7 Things: No confirmed ‘coronavirus parties’ in Tuscaloosa, Tuberville’s handling of a 2nd-degree rape case becomes political fodder, Ivey open to changing Confederate holidays and more …
7. Pelosi is just out here ‘trying to save the world’
- Recently, House Minority Leader Kevin McCarthy (R-CA) criticized House Speaker Nancy Pelosi (D-CA) for not commenting on protestors who have taken to tearing down statues like the one of St. Junipero Serra at the Golden Gate Park in Pelosi’s district.
- Pelosi said that McCarthy “hasn’t had the faintest idea of our dynamic in our district,” and that she’s “trying to save the world from coronavirus.” Now, as coronavirus cases have increased across the country, the Senate will take up the relief package HEROES Act, which Senate Majority Leader Mitch McConnell (R-KY) has called a “liberal wish list.”
6. Coronavirus cases in Madison County jail, Clanton mayor also positive
- In Madison County, an employee at the jail has tested positive for the coronavirus, which is the first case at the facility, and Madison County Sheriff Kevin Turner has said that they are taking “precautions” within the facility “concerning the affected employee’s contact with the inmates prior to the positive test result.”
- Mayor Billy Joe Driver in Clanton has also tested positive for the coronavirus and is currently at St. Vincent’s Birmingham for treatment. At 84-years-old, the mayor is at higher risk regarding the virus.
5. More than 1,100 coronavirus cases in one day
- The Alabama Department of Public Health has added 1,162 coronavirus cases in the state in just one day. There were also 22 more hospitalizations bringing the total currently to 797, and there were 14 people who died, bringing total deaths to 961.
- Ten counties have 57% of the new cases, which includes Mobile, Madison, Jefferson, Tuscaloosa, Marshall, Morgan, Baldwin, DeKalb and Montgomery counties. There were 5,788 tests conducted across the state in one day.
4. Record jobs numbers as economy continue to recover
- The headlines screamed of June numbers far better than the experts expected. Much to MSNBC’s Rachel Maddow’s chagrin, there were 4.8 million jobs created and an unemployment rate that fell to 11.1%, with President Donald Trump saying, “Today’s announcement proves that our economy is roaring back. It’s coming back extremely strong.”
- But tens of millions are still out of work as the American economy continues to reel from the effects of rising coronavirus numbers and a patchwork of economic lockdowns that seem to be increasing in number again.
3. Ivey open to making changes
- Governor Kay Ivey’s spokesperson Gina Maiola said that “Ivey is certainly open to the discussion” of changing Confederate holidays, but those decisions have to go “through the Legislature.”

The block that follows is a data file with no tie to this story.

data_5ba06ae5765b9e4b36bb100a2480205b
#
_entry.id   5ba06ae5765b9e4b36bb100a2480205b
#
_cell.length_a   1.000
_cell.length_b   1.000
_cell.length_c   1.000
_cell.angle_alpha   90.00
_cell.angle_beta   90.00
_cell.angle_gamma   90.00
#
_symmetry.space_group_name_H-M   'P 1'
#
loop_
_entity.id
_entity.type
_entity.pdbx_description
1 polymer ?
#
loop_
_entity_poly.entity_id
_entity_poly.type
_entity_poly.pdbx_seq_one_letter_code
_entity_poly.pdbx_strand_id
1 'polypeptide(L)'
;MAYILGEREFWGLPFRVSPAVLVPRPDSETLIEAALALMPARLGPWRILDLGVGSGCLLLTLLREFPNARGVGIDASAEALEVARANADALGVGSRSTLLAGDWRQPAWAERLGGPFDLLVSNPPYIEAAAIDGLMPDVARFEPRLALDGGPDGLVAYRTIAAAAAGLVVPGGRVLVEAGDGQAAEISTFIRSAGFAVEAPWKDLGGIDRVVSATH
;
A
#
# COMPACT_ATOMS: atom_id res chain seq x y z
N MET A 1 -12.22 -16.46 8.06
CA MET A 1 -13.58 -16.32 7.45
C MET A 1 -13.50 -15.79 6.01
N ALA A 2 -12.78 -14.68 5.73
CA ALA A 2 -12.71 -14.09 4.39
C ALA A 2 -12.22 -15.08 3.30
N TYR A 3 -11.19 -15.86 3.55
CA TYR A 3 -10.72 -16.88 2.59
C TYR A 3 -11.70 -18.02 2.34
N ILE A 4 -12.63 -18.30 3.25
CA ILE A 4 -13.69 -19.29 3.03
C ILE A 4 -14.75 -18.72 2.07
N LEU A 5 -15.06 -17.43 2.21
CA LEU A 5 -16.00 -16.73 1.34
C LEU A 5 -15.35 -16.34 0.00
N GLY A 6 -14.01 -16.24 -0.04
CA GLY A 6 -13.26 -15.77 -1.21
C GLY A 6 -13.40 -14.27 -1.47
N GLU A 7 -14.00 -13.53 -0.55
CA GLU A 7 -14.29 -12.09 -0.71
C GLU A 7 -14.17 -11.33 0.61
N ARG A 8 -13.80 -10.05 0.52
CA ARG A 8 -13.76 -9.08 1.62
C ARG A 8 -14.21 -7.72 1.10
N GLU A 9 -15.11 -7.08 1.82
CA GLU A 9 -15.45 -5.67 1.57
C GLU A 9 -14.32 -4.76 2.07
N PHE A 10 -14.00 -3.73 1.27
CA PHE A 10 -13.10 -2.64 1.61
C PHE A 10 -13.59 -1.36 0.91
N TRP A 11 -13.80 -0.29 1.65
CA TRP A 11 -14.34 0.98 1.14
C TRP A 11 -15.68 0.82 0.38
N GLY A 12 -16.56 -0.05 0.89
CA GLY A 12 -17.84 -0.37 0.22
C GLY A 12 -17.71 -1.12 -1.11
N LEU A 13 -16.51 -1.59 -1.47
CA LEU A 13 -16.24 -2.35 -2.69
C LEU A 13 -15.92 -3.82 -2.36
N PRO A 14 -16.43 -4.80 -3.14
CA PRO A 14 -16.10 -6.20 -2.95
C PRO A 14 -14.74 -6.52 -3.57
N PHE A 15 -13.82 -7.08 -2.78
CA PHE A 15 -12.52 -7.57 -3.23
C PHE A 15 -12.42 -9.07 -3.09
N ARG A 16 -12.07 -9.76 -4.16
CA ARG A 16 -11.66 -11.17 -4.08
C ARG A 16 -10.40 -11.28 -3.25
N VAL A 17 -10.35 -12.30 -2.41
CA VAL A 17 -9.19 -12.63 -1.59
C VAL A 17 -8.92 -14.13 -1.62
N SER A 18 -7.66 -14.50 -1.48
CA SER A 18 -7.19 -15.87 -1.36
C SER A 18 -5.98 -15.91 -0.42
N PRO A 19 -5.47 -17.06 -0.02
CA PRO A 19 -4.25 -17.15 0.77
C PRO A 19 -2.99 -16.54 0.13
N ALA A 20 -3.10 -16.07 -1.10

- Maiola added that Ivey “believes that while we cannot change the past or erase our history, she is confident that we can build a future that values the worth of each and every citizen,” and the holidays in question would be Robert E. Lee’s birthday, Confederate Memorial Day and Jefferson Davis Day.
2. Tuberville attacked for his handling of a player’s rape case from Auburn
- With less than two weeks to go before the run-off for the Republican U.S. Senate nomination, voters are starting to see what type of attacks former Auburn football coach Tommy Tuberville could see in November from U.S. Senator Doug Jones and the media.
- The attack stems from the 1999 season when wide receiver Clifton Robinson received a one-game suspension after pleading guilty to contributing to the delinquency of a minor (a misdemeanor) as a plea deal following being charged with the second-degree rape of a 15-year-old girl. Robinson would later be arrested on assault charges and subsequently convicted for the battery of an off-duty police officer years after leaving Auburn.
1. No, there were not coronavirus parties in Tuscaloosa
- A Tuscaloosa City councilwoman repeated a stupid rumor that students at Alabama colleges and universities were hosting parties with bowls full of money as prizes for getting the coronavirus, and the national media ran with the story as if it was fact, but don’t expect a retraction.
- There is obviously no evidence that any such events actually took place — not a single Facebook post, tweet or Instagram story supports this narrative, but the narrative was helpful for the media and the desires for a mandatory mask ordinance from Tuscaloosa’s leaders.